December 03, 2007

A Soapbox Moment: Let’s Talk About Transparency in Hockey

For those of you the National Capital Region, you have probably heard more than you care to on the subject in the political space. But the idea has merit – and I wonder if we will ever see transparency in hockey.

First, what the heck am I talking about? While there are many technical definitions for transparency, I would like to discuss it in the context of what decisions are made and how they are made. The theory being that the more open these decisions are, the more accountable the decision makers can be/have to be to those affected by the decisions. Additionally, those who might be affected by the decisions know the rules of engagement and can govern themselves accordingly.

Openness changes behaviors.

So what the heck has that to do with hockey you might ask? Here are my beefs:

First and foremost is a simple online posting of the OHL Rule Book. The NHL makes its rules and other information readily available. This allows fans to actually read the rules and the League’s expectation for the rules. One can argue that the league is still quite a distance from consistent enforcement of said rules, but the rules are still out there to allow an informed discussion to take place. Try to find the OHL Rule Book anywhere online. Can’t be done – not by me anyway. I sent Dave Branch an email on September 30, 2007 asking where I might find an online version of the rules. Didn’t even get a reply. How many forum or other discussions have you seen / been part of where participants are all fired up over something only to find out that no one really knows the underlying rules for a given situation, much less the expectation for enforcement (odd that hockey seems to need to have rules about enforcing the rules – why not just call them guidelines – but that’s for another day). You want informed fans? Make the rules available for starters.

My second beef is with both the NHL and the OHL. How about a published framework for making decisions regarding suspensions? Not a hard and inflexible set of rules, but rather an underlying structure to frame decisions. It doesn’t take away judgment but puts some realistic borders on the decisions that all can see and understand. The framework could present the key criteria that go into a decision. Criteria that could, for example, include a player’s record for previous attention by the league (range A. for no previous suspensions, range B for the second suspension, range C for a real repeat offender), the severity of the result (i.e. damage to another player, versus so-called damage to the reputation of the league), the record of the team for previous attention to the league, whether it is an on-ice or off-ice event, the nature of the event (some events could be more or less heinous), etc. By putting this framework out in the open, everyone will have an idea of what earns 2-games, 5-games, or 20-game suspensions. This framework could be negotiated with the NHLPA (for the NHL) and supported by the governors. In the OHL context, it could be discussed and ratified by the owners.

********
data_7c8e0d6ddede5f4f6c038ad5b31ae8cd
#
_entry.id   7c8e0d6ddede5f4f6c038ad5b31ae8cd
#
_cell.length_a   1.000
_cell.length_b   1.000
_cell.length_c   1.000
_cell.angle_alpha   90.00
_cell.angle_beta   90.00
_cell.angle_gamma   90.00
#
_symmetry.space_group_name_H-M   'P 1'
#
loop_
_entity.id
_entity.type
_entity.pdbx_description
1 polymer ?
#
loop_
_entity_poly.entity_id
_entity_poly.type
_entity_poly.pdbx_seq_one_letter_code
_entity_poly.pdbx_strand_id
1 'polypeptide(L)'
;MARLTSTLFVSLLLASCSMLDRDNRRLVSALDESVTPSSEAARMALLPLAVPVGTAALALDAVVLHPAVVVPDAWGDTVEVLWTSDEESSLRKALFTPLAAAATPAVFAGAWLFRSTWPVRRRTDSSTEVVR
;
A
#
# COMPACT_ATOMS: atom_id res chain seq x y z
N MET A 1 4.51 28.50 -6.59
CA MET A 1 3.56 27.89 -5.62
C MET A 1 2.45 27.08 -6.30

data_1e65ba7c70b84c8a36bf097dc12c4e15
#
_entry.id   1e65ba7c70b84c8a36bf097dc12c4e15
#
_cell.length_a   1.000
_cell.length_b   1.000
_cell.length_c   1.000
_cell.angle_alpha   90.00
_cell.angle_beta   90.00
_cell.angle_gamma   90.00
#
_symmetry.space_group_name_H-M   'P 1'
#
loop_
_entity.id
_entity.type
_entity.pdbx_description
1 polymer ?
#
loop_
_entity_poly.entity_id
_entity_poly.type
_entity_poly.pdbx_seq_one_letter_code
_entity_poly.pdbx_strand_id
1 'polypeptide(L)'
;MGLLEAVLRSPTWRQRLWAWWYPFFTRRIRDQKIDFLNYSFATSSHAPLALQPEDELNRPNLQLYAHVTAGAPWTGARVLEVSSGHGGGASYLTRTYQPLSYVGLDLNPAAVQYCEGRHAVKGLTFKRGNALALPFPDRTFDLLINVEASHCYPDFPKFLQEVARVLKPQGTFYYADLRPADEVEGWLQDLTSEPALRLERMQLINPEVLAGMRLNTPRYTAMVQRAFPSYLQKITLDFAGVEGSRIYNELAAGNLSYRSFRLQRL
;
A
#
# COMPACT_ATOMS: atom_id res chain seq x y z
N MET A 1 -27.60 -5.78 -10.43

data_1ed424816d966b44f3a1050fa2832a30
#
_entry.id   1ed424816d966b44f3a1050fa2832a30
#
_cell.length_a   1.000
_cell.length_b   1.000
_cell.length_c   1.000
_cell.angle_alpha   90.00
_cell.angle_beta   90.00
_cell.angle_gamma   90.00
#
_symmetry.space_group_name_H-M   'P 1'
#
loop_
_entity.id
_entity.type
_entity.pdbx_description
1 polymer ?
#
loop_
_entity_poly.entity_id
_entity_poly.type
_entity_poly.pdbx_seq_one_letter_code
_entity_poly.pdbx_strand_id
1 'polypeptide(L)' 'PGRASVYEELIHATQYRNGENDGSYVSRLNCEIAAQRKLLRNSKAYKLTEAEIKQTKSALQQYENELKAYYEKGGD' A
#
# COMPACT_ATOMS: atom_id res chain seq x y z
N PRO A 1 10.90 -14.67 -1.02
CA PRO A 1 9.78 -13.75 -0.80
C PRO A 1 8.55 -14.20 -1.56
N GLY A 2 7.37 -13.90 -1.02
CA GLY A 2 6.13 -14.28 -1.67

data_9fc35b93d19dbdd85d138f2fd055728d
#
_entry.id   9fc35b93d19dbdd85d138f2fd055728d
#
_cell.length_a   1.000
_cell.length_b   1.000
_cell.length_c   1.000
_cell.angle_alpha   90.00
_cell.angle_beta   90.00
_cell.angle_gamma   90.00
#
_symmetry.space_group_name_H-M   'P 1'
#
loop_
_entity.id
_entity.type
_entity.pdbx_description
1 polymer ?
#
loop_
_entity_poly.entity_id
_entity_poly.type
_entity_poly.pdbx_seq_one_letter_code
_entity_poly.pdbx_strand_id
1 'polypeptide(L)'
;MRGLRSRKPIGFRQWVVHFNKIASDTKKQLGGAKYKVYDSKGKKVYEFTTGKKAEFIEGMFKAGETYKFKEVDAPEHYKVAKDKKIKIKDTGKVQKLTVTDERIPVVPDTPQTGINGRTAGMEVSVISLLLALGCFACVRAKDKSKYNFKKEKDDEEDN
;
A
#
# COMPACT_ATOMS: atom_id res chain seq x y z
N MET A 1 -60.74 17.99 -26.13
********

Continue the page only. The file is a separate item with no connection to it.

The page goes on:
Not only does it hold the decision makers to account for more consistency, it also relieves them of some of the grief they now encounter (i.e. accusations of preferential treatment of so-called star players who commit the same infractions as the lesser lights).

Imagine if Toronto had known that the league was likely to throw somewhere in the range of 20 games at Bell for admitting guilt to his charges in San Jose. Perhaps they would have negotiated that trade a bit differently. Sure Bell was a toss-in to get him off the Sharks roster and out of their hair, but perhaps Toronto might not have given their first round pick for taking this extended burden. Because they had no idea what to expect, I think to some degree they were blindsided by the league. Transparency in the process would have allowed them to make a more informed decision (no – I don’t want to get into a discussion about the overall competency of JFJ – it’s just an example).

My final transparency beef has to do with the selection and management of on-ice officials. Not the individuals themselves, but the processes. Just how does one become an NHL/OHL official and what is the process for measuring and managing performance? I do not want a public lynching for every questionable call, but I would like some clarity on just how performance is evaluated and how corrective action (note I didn’t say punitive action) is taken. If punitive action is warranted, it should be according to some framework that is known to the officials, the teams and the fans. Again, by putting the processes out there in the open, it can assure everyone that someone is paying attention and taking appropriate action.

These are radical ideas in a time where many officials still want to run their leagues like personal fiefdoms that we blindly accept. That time is past; it’s time to put more of the decision making processes into the open.


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